At 30, I’m OK Being Unhip

(PHOTO: Stock Image)

While teaching in an after-school program one evening, Epiphany walked up and punched me in the face. It happened in the middle of a writing exercise I gave my students. The enthusiasm of some had them writing right away, while others sighed and laid their heads on the desks.

One of them rolled her eyes and said, “I’m guh!” To which I said, “You’re what?” As the students laughed, unwilling to tell me what it meant out of concern that an outsider will know their coded language, I felt every bit of 30—and some.

I thought of when I once sat where they were, laughing with my friends at the strained expression on our teacher’s face. We used a word she wasn’t familiar with and she asked us what it meant. Instead of an explanation, all she got was us laughing and pointing at her just like my students’ response to my unsuccessful efforts at getting one myself; these middle school kids weren’t talking.

I had to ask a high school student, who’s among the few that come back each year to their alma mater to hang out with their friends at the workshop. When she told me what it meant, I wondered how did this happen? How was it possible for a member of the hip hop generation to be anything but?

I don’t know if that was what Sophocles meant when he said, “A man growing old becomes a child again,” that no matter how old we get life still has a thing or two to teach us. Another thought crossed my mind. When I sat where my students sat, 30 seemed so old it was depressing. At the time, my friends and I asked each other, “Is there anything to do after 30, besides die?”

At the time, our thinking was that you had fun in your teens, settled down in your early 20s, then got ready for old age after 25. If only someone told us then that growing old, as singer and actor Maurice Chevalier once put it, “is the reward of a well-spent youth.”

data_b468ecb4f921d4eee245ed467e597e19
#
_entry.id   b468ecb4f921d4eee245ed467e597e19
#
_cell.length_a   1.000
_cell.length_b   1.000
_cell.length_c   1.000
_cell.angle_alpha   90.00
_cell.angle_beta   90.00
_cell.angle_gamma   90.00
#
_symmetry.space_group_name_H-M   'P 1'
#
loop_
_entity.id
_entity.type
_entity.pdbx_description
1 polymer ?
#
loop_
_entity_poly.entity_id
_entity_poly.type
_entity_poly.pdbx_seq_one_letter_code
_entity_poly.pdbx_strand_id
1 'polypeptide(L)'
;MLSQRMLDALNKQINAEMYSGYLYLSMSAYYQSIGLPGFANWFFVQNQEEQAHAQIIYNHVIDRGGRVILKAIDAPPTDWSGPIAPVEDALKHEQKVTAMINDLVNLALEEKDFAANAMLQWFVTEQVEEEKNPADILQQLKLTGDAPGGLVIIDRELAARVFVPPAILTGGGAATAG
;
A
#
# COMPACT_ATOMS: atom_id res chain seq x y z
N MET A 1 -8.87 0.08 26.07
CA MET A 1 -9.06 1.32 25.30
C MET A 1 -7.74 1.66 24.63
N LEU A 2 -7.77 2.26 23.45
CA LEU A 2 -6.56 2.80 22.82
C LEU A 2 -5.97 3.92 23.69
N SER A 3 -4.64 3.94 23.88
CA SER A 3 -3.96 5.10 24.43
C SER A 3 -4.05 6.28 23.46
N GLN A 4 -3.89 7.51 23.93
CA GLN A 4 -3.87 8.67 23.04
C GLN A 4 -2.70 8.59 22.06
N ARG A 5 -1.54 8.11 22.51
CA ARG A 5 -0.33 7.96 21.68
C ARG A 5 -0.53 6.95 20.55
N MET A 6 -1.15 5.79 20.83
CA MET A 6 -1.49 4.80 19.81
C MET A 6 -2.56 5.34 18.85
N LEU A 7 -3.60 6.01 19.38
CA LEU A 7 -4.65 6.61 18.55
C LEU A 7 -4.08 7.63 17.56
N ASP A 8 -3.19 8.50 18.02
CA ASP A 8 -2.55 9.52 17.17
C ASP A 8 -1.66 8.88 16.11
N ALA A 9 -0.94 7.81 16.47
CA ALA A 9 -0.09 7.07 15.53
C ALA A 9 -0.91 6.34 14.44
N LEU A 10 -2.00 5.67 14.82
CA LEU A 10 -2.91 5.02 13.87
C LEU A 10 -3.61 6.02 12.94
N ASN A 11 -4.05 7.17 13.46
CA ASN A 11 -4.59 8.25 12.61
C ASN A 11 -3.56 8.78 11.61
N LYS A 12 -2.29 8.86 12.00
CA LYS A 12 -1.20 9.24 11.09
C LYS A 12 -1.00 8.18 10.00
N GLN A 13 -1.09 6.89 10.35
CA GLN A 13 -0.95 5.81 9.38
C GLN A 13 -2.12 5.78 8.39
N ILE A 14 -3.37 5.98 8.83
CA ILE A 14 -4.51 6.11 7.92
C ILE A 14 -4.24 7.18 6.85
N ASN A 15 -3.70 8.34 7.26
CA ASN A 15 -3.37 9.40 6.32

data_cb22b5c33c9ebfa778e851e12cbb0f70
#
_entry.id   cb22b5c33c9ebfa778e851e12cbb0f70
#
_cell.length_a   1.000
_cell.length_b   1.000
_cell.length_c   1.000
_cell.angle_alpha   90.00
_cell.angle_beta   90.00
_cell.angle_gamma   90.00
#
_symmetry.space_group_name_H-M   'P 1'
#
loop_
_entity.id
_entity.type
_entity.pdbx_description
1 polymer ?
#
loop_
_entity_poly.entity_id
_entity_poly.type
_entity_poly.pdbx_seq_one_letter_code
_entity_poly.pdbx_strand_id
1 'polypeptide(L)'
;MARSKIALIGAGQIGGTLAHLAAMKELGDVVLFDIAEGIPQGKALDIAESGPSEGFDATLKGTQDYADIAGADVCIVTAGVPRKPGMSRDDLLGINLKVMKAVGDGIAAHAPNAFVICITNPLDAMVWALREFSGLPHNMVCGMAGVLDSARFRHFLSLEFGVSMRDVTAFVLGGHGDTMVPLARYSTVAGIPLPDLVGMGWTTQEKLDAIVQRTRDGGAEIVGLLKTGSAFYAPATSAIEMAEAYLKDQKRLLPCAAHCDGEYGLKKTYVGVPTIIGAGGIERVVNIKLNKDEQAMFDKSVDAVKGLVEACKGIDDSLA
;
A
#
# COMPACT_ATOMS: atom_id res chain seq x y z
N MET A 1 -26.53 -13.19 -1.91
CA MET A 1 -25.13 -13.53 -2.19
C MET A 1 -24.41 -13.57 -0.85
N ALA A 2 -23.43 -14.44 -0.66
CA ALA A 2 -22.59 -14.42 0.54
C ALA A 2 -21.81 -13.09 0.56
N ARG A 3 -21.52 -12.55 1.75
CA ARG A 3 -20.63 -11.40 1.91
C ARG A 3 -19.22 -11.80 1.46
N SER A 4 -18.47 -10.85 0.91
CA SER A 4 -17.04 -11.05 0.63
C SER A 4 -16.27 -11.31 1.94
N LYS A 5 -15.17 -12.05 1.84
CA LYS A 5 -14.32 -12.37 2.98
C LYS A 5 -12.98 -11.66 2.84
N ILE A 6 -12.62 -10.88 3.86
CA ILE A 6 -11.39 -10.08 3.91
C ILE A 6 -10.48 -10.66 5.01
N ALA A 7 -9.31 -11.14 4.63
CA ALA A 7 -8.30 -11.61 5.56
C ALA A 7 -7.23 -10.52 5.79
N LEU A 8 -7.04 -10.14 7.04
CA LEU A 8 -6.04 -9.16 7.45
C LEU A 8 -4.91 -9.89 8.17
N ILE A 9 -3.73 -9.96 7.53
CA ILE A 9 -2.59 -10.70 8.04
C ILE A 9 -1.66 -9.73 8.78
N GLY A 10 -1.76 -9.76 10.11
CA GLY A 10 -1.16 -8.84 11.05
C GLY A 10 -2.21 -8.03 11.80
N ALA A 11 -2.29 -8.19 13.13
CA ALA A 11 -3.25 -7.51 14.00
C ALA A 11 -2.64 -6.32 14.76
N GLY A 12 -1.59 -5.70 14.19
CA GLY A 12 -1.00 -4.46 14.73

If only we knew then that old age wasn’t the “sad and melancholy prospects of decay,” but the “hopes of eternal youth in a better world,” as Chevalier puts it.

Since then, I’ve learned better than to fear what comes after 25, even if it means being as unhip as we once thought our parents were. That day in the after-school workshop wasn’t the first time Epiphany smacked me over the head.

She did it a year earlier, when I was giving a young woman a ride. The woman worked under my fiancée at a nonprofit advocacy group. That day, everyone was in a festive mood after pulling off the first-ever youth-led hearing that addressed the issues of foster teens aging out of the system without proper supports.

I was proud of all the teens who testified that day in the council chamber. They had the ear of DC Council Member Tommy Wells, who chaired the Committee on Human Services, which is responsible for welfare, social, and youth affairs.

The young woman and I were on our way to the restaurant where everyone else was waiting. She sat in the back, nodding to Pharoahe Monch, Cannibal Ox, and a slew of other underappreciated emcees I had playing through my stereo.

I felt good putting a 16-year-old on to some real music. Watching her in the rearview mirror, I smiled at how she seemed to enjoy what she was hearing. I smiled at the thought of being 29 and still hip—that is, until she said, “I think it’s cool when old people listen to hip-hop.” And out of nowhere, came the scratching sound of a record needle across vinyl grooves.

(PHOTO: super.heavy/Flickr)

When I told her 29 is not old, she rolled her eyes and said, “Oh, OK.” I guess I shouldn’t have taken it personal, considering Betty Friedan’s wisdom. “Aging is not lost youth,” the writer and activist once said, “but a new stage of opportunity and strength.”

That day in the after-school workshop was also Epiphany’s way of reiterating her message. The word “Guh,” according to the high school student, is a term used in the DC-Maryland-Virginia area to express when someone or something frustrates you.